Friday, October 24, 2014

Two Different Approaches to Dealing With Ebola

The Ebola talk refuses to die down, with the news that an American physician, who had been working with Ebola patients in Guinea, came back to New York, rode the subway and went bowling, and then became ill. He and his fiancé are now in quarantine at Bellevue Hospital Center. A news anchor at NY1 in New York had some pithy advice to offer viewers after learning that the physician had been on the subway:
Ebola has officially come to our city, but that doesn't mean that New Yorkers — internationally hailed for being jaded assholes — will irrationally panic. But just to be safe, NY1 anchor Errol Louis has some salient advice for anyone hoping to avoid contracting Ebola from subway poles or bowling balls (which, by the way, is extremely unlikely).
Louis's advice basically boils down to: Do not eat feces. Really, if you think about it, it's great advice for any situation in your life. Should you buy that expensive outfit? Don't eat poop! Should you quit your job? Don't eat poop! Want to break up with your significant other? Seriously, don't eat poop.
Closer to the scene of the "action," questions have arisen about the way in which Cote d'Ivoire, which neighbors both Liberia and Guinea, is dealing with Ebola. For starters, back in August the country closed its borders to Liberia and Guinea, in order to reduce the likelihood of infected persons entering the country. For additional inside information, I today asked one of our PhD students, who is from Cote d'Ivoire, what he knew about the situation. He offered the story about a village in which several people known to be from Liberia were rounded up and deported, and he did not think that was the only case. So again, we have evidence that West African countries are trying to figure out how best to deal with the situation, especially since there is still little overt evidence of direct assistance from the rest of the world.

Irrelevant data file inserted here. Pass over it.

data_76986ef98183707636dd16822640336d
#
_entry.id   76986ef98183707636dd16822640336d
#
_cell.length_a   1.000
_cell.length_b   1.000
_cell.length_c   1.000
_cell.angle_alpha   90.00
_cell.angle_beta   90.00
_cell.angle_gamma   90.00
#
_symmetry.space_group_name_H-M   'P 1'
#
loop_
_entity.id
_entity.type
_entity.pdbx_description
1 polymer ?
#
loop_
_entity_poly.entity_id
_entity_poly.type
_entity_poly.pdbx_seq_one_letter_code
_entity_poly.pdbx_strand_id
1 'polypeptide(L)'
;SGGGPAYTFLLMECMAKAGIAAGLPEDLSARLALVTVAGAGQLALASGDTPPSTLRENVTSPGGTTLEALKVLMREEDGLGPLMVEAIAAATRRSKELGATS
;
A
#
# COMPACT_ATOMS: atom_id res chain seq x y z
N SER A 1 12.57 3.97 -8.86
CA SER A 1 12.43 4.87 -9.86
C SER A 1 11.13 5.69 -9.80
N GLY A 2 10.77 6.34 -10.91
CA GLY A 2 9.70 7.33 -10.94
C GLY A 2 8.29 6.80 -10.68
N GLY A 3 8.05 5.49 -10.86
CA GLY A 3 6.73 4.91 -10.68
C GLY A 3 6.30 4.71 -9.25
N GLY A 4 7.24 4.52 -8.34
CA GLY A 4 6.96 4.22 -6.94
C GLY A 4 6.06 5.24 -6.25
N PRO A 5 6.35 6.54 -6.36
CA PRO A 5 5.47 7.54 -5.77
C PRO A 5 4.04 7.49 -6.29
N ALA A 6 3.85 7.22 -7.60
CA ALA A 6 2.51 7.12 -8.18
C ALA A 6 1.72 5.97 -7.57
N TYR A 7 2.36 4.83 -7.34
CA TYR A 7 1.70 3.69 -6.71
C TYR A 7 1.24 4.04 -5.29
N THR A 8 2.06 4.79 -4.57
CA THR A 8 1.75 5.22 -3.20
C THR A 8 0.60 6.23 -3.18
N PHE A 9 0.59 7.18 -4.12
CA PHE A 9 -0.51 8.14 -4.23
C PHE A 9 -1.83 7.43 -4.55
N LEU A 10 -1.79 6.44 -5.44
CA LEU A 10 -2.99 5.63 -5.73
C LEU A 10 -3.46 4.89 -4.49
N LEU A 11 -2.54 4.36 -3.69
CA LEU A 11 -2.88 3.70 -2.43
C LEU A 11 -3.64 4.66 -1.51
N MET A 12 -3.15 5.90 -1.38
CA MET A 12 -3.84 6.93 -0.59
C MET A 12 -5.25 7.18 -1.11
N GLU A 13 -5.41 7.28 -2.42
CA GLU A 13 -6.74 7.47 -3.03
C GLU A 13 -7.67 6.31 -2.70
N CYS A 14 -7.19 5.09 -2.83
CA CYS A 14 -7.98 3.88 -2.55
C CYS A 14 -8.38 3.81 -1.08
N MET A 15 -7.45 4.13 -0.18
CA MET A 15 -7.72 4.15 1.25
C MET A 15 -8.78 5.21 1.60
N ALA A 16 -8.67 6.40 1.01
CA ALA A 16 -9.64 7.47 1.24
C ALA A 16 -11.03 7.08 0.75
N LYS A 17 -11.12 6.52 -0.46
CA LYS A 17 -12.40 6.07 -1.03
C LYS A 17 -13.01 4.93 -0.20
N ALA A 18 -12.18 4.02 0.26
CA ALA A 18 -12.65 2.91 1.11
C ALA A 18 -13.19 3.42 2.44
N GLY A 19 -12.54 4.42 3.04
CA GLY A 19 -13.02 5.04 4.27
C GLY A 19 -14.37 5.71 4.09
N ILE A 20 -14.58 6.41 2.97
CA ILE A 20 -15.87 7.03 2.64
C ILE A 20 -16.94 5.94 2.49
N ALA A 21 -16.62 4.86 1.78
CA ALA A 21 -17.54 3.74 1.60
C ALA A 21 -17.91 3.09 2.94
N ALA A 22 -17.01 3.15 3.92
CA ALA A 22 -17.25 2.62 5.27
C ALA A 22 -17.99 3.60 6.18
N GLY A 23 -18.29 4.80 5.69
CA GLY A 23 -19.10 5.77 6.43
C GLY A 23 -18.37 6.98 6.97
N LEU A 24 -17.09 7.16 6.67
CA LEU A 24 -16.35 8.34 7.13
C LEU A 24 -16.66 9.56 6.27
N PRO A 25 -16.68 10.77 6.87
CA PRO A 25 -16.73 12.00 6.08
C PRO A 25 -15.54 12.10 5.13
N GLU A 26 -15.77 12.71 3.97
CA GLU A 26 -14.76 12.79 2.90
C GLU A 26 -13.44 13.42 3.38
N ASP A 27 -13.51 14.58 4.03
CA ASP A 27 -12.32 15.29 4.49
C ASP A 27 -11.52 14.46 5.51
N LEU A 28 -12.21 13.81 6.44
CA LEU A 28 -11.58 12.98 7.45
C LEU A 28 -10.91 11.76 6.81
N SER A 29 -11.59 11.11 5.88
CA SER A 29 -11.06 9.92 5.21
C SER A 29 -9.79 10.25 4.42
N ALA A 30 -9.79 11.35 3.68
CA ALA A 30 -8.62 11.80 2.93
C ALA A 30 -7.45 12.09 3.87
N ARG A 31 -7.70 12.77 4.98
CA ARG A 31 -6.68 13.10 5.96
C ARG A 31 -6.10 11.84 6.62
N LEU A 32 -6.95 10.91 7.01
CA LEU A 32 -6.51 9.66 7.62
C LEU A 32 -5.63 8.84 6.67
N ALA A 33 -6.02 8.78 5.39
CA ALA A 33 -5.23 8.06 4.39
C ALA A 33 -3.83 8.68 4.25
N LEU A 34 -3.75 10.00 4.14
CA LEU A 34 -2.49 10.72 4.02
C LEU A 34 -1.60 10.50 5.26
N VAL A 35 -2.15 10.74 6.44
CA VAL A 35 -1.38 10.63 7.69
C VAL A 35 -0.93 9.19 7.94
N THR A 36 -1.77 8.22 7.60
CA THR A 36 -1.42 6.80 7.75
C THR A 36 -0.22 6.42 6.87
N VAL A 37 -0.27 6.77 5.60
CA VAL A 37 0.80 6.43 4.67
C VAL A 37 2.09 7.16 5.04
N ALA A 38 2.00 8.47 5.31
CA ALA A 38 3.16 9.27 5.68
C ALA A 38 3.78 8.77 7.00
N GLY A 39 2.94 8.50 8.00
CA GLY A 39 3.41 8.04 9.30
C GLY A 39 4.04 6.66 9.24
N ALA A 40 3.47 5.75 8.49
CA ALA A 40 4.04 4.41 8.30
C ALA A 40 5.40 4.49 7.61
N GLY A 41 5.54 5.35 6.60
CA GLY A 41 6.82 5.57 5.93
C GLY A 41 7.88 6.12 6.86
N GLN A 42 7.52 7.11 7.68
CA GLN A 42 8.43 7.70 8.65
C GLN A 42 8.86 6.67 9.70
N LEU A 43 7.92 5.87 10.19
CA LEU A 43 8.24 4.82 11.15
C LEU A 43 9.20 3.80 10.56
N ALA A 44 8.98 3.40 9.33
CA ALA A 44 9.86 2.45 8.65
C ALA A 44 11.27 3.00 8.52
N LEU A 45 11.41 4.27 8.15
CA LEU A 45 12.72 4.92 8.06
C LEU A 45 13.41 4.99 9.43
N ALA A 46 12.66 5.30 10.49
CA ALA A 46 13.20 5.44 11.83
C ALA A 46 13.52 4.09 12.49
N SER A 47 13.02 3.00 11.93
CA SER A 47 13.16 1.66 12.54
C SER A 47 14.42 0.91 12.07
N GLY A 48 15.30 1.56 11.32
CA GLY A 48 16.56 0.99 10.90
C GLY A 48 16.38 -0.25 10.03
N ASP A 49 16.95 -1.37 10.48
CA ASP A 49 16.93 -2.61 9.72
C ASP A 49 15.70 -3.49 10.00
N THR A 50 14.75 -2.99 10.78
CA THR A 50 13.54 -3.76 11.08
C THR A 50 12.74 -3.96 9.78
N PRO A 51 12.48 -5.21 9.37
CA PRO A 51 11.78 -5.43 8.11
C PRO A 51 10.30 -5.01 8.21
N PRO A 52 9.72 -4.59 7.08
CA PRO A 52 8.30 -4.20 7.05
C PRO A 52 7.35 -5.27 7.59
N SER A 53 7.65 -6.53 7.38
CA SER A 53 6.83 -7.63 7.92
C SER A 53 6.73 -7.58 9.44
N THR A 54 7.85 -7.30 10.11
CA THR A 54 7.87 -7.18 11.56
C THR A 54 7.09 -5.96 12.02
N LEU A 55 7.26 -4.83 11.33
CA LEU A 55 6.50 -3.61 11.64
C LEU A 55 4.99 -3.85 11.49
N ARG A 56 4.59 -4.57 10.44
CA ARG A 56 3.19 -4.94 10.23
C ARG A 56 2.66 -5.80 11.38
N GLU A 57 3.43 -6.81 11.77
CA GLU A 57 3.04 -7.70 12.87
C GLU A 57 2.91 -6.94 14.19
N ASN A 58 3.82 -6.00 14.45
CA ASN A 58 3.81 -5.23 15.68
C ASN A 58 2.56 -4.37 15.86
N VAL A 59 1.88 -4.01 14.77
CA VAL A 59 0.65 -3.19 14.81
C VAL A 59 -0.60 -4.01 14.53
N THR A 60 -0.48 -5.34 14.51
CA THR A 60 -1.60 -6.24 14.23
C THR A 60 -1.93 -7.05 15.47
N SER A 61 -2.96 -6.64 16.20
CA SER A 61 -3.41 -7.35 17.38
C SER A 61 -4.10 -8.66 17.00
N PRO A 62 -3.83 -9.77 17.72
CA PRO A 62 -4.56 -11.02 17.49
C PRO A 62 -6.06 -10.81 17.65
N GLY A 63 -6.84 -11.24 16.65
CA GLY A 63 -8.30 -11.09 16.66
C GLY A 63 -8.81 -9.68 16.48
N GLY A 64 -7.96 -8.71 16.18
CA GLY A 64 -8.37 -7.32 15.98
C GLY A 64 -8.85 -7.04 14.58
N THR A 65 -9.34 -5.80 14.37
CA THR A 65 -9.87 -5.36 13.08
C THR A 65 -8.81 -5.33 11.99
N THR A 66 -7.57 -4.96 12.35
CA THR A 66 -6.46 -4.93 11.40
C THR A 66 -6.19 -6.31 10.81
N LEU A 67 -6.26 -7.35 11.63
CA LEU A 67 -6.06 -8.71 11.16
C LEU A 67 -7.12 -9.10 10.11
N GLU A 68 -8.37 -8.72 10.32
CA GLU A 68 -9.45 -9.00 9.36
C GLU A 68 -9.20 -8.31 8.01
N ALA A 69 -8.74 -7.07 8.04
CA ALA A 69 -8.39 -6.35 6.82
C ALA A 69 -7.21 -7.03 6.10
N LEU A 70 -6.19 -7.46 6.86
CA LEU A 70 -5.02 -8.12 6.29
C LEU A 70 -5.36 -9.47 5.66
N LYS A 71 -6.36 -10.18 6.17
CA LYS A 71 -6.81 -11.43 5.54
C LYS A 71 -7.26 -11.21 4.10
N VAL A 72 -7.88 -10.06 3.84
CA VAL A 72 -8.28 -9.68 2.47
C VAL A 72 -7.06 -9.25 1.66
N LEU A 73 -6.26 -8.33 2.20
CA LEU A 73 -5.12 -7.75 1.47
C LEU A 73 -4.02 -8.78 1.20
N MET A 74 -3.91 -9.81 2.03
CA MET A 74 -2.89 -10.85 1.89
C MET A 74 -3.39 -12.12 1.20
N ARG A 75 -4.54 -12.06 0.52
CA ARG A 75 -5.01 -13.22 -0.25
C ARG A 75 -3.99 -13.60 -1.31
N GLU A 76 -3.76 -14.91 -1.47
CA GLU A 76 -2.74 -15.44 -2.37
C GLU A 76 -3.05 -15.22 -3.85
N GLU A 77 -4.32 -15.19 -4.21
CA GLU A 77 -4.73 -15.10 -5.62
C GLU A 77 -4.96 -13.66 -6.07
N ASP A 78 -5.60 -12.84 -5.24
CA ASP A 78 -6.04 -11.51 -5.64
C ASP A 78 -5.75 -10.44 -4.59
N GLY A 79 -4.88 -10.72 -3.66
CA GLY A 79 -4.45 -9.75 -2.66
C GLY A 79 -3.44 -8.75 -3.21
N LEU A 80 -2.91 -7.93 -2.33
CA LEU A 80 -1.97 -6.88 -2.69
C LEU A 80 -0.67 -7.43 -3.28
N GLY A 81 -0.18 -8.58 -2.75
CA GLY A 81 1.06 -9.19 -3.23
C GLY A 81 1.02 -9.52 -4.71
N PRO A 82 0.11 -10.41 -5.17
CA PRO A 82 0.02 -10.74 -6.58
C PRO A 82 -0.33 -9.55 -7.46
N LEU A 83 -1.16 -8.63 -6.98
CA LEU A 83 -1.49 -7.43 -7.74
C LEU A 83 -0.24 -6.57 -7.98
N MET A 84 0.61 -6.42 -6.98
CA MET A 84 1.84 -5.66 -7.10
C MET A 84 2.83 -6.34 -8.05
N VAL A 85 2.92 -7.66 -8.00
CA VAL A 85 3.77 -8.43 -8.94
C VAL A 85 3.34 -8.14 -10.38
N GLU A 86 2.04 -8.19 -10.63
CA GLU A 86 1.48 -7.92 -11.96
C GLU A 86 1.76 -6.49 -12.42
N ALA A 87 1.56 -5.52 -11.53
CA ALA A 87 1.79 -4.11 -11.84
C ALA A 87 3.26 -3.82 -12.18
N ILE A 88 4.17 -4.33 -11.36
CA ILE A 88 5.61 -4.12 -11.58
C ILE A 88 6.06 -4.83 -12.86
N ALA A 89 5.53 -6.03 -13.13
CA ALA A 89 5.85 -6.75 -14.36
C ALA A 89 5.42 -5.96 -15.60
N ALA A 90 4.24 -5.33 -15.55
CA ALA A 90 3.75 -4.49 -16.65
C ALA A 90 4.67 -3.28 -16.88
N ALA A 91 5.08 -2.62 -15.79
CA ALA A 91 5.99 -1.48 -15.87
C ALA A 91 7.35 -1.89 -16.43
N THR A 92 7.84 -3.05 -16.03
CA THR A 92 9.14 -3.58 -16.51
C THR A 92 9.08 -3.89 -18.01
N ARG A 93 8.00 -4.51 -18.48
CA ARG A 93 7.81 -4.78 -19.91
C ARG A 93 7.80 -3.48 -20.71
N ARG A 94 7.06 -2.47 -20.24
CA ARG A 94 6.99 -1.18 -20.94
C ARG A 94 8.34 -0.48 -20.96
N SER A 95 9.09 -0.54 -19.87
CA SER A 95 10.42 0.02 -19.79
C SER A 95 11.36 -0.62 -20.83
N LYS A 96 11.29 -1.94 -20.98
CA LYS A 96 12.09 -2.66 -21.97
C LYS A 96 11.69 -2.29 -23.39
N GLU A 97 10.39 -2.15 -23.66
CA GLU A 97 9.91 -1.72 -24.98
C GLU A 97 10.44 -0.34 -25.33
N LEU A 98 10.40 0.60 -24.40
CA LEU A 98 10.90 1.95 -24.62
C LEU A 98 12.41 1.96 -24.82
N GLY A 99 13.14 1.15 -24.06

Wednesday, October 22, 2014

How is Ghana Dealing with Ebola?

Thanks to Dr. Pollock for alerting me to a story on ABC News today discussing the situation of Liberians in Ghana--which is separated from Liberia by only one country (Côte d'Ivoire). It turns out that Ghana has a refugee camp in the Central Region, to the west of Accra, that was set up in 1990 by UNHCR to house refugees from the civil wars that ravaged the country between the mid-1980s and the mid-2000s. This camp--Budubaram--is one of three isolation centers in the center to which Liberians who arrive in Ghana are sent until they are able to find their way home.

Hundreds of Liberians are stranded in Ghana, separated from their families because of poverty, fear and logistics. Some are waiting for flights to resume after most airlines cancelled flights to Liberia. Others are having trouble navigating or affording the circuitous route back by bus. Many others feel it's too risky to return home, even if their spouses or children are desperately urging them to.
Ghana, which is still free of Ebola, has become the hub for an intensified international response to the crisis, with the U.N. Mission for Ebola Emergency Response based in Accra. Ghana is one of 14 West African counties seen as being at risk, and authorities have set up at least three Ebola isolation centers across the country in case there is an outbreak.
ABC News interviewed a Liberian Christian pastor named Boley:
Boley believes more than 500 Liberians — often jobless, broke and desperate for good news out of their country — are at the Buduburam camp, an unsanitary maze of tin-roofed shacks, tents and other makeshift structures. Many more are said to be sheltering in other parts of Ghana. When he is not walking about idly, Boley sits huddled among other men who talk quietly over cold drinks. In a crowded market in Buduburam's dusty grounds, women sell fresh vegetables, bottled honey and other goods. The area stinks of rotting garbage.
Boley had flown to Nigeria on Gambia Bird, but after he left that airline stopped flying to Liberia. While in Lagos, Nigeria, people avoided him after learning he was from Liberia, he said. Disinvited from the conference, he took a bus to Ghana, where border officials announced there was a possibly Ebola-infected Liberian in their company. People panicked, he said.
The only way he can return home is by taking another long bus trip through four countries, including Guinea and Sierra Leone. It would cost him at least $350, money he doesn't have. The most direct route, through Ivory Coast, is closed, and French-speaking Ivorian border officials are hostile toward Liberians, he said.
The point, though, is that West African countries are taking Ebola very seriously, and doing everything they can to contain it.

Tuesday, October 21, 2014

The Young and Restless